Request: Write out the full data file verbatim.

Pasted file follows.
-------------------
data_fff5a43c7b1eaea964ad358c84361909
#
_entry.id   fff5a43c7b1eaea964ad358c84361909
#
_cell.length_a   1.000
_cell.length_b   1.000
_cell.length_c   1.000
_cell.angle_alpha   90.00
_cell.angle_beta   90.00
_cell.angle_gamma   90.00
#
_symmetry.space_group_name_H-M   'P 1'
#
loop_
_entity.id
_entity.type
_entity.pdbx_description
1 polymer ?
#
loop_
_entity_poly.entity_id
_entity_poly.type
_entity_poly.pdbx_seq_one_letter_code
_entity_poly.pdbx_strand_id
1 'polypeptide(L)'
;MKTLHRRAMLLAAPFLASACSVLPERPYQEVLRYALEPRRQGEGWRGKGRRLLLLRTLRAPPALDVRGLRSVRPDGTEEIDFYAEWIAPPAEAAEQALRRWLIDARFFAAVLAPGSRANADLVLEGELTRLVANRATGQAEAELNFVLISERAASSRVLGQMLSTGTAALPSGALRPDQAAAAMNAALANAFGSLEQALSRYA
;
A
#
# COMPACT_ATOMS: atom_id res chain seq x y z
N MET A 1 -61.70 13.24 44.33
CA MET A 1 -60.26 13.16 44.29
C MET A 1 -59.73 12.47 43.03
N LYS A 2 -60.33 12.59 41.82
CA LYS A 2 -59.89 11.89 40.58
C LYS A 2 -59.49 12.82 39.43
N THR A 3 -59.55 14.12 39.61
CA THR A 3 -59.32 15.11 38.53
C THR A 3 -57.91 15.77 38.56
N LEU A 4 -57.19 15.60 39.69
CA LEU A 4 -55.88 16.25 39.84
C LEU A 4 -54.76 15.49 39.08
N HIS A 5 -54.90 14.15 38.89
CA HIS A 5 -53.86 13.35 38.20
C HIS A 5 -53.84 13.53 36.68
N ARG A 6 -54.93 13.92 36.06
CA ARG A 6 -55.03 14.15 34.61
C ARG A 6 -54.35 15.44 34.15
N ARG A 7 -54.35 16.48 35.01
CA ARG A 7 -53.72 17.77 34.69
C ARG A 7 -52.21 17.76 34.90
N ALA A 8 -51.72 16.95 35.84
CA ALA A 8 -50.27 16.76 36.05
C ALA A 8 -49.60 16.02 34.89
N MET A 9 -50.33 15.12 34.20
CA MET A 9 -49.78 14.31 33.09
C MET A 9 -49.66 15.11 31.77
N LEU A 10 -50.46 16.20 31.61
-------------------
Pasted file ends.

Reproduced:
data_fff5a43c7b1eaea964ad358c84361909
#
_entry.id   fff5a43c7b1eaea964ad358c84361909
#
_cell.length_a   1.000
_cell.length_b   1.000
_cell.length_c   1.000
_cell.angle_alpha   90.00
_cell.angle_beta   90.00
_cell.angle_gamma   90.00
#
_symmetry.space_group_name_H-M   'P 1'
#
loop_
_entity.id
_entity.type
_entity.pdbx_description
1 polymer ?
#
loop_
_entity_poly.entity_id
_entity_poly.type
_entity_poly.pdbx_seq_one_letter_code
_entity_poly.pdbx_strand_id
1 'polypeptide(L)'
;MKTLHRRAMLLAAPFLASACSVLPERPYQEVLRYALEPRRQGEGWRGKGRRLLLLRTLRAPPALDVRGLRSVRPDGTEEIDFYAEWIAPPAEAAEQALRRWLIDARFFAAVLAPGSRANADLVLEGELTRLVANRATGQAEAELNFVLISERAASSRVLGQMLSTGTAALPSGALRPDQAAAAMNAALANAFGSLEQALSRYA
;
A
#
# COMPACT_ATOMS: atom_id res chain seq x y z
N MET A 1 -61.70 13.24 44.33
CA MET A 1 -60.26 13.16 44.29
C MET A 1 -59.73 12.47 43.03
N LYS A 2 -60.33 12.59 41.82
CA LYS A 2 -59.89 11.89 40.58
C LYS A 2 -59.49 12.82 39.43
N THR A 3 -59.55 14.12 39.61
CA THR A 3 -59.32 15.11 38.53
C THR A 3 -57.91 15.77 38.56
N LEU A 4 -57.19 15.60 39.69
CA LEU A 4 -55.88 16.25 39.84
C LEU A 4 -54.76 15.49 39.08
N HIS A 5 -54.90 14.15 38.89
CA HIS A 5 -53.86 13.35 38.20
C HIS A 5 -53.84 13.53 36.68
N ARG A 6 -54.93 13.92 36.06
CA ARG A 6 -55.03 14.15 34.61
C ARG A 6 -54.35 15.44 34.15
N ARG A 7 -54.35 16.48 35.01
CA ARG A 7 -53.72 17.77 34.69
C ARG A 7 -52.21 17.76 34.90
N ALA A 8 -51.72 16.95 35.84
CA ALA A 8 -50.27 16.76 36.05
C ALA A 8 -49.60 16.02 34.89
N MET A 9 -50.33 15.12 34.20
CA MET A 9 -49.78 14.31 33.09
C MET A 9 -49.66 15.11 31.77
N LEU A 10 -50.46 16.20 31.61